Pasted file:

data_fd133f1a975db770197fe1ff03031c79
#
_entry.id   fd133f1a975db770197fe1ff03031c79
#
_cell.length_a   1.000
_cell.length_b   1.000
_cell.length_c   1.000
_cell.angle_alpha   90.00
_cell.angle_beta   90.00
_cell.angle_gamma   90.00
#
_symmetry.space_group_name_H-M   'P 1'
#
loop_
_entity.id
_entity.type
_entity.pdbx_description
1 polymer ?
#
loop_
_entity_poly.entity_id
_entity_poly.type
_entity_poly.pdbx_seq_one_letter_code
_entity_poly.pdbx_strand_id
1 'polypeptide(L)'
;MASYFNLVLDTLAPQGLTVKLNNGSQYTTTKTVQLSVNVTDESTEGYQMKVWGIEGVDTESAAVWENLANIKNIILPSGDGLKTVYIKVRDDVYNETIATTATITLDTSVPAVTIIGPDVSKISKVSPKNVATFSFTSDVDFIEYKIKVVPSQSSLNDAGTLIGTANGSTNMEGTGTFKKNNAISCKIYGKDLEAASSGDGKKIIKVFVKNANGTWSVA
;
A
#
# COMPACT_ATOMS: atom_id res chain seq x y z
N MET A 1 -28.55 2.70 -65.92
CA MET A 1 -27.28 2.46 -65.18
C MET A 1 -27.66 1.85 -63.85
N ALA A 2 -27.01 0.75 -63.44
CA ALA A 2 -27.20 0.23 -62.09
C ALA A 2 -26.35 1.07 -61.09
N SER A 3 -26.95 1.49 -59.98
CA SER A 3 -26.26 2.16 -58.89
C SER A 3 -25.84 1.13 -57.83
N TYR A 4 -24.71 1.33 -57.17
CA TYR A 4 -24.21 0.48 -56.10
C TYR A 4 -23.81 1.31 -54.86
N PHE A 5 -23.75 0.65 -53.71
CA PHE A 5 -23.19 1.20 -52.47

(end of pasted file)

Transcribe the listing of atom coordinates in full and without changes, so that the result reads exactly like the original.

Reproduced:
data_fd133f1a975db770197fe1ff03031c79
#
_entry.id   fd133f1a975db770197fe1ff03031c79
#
_cell.length_a   1.000
_cell.length_b   1.000
_cell.length_c   1.000
_cell.angle_alpha   90.00
_cell.angle_beta   90.00
_cell.angle_gamma   90.00
#
_symmetry.space_group_name_H-M   'P 1'
#
loop_
_entity.id
_entity.type
_entity.pdbx_description
1 polymer ?
#
loop_
_entity_poly.entity_id
_entity_poly.type
_entity_poly.pdbx_seq_one_letter_code
_entity_poly.pdbx_strand_id
1 'polypeptide(L)'
;MASYFNLVLDTLAPQGLTVKLNNGSQYTTTKTVQLSVNVTDESTEGYQMKVWGIEGVDTESAAVWENLANIKNIILPSGDGLKTVYIKVRDDVYNETIATTATITLDTSVPAVTIIGPDVSKISKVSPKNVATFSFTSDVDFIEYKIKVVPSQSSLNDAGTLIGTANGSTNMEGTGTFKKNNAISCKIYGKDLEAASSGDGKKIIKVFVKNANGTWSVA
;
A
#
# COMPACT_ATOMS: atom_id res chain seq x y z
N MET A 1 -28.55 2.70 -65.92
CA MET A 1 -27.28 2.46 -65.18
C MET A 1 -27.66 1.85 -63.85
N ALA A 2 -27.01 0.75 -63.44
CA ALA A 2 -27.20 0.23 -62.09
C ALA A 2 -26.35 1.07 -61.09
N SER A 3 -26.95 1.49 -59.98
CA SER A 3 -26.26 2.16 -58.89
C SER A 3 -25.84 1.13 -57.83
N TYR A 4 -24.71 1.33 -57.17
CA TYR A 4 -24.21 0.48 -56.10
C TYR A 4 -23.81 1.31 -54.86
N PHE A 5 -23.75 0.65 -53.71
CA PHE A 5 -23.19 1.20 -52.47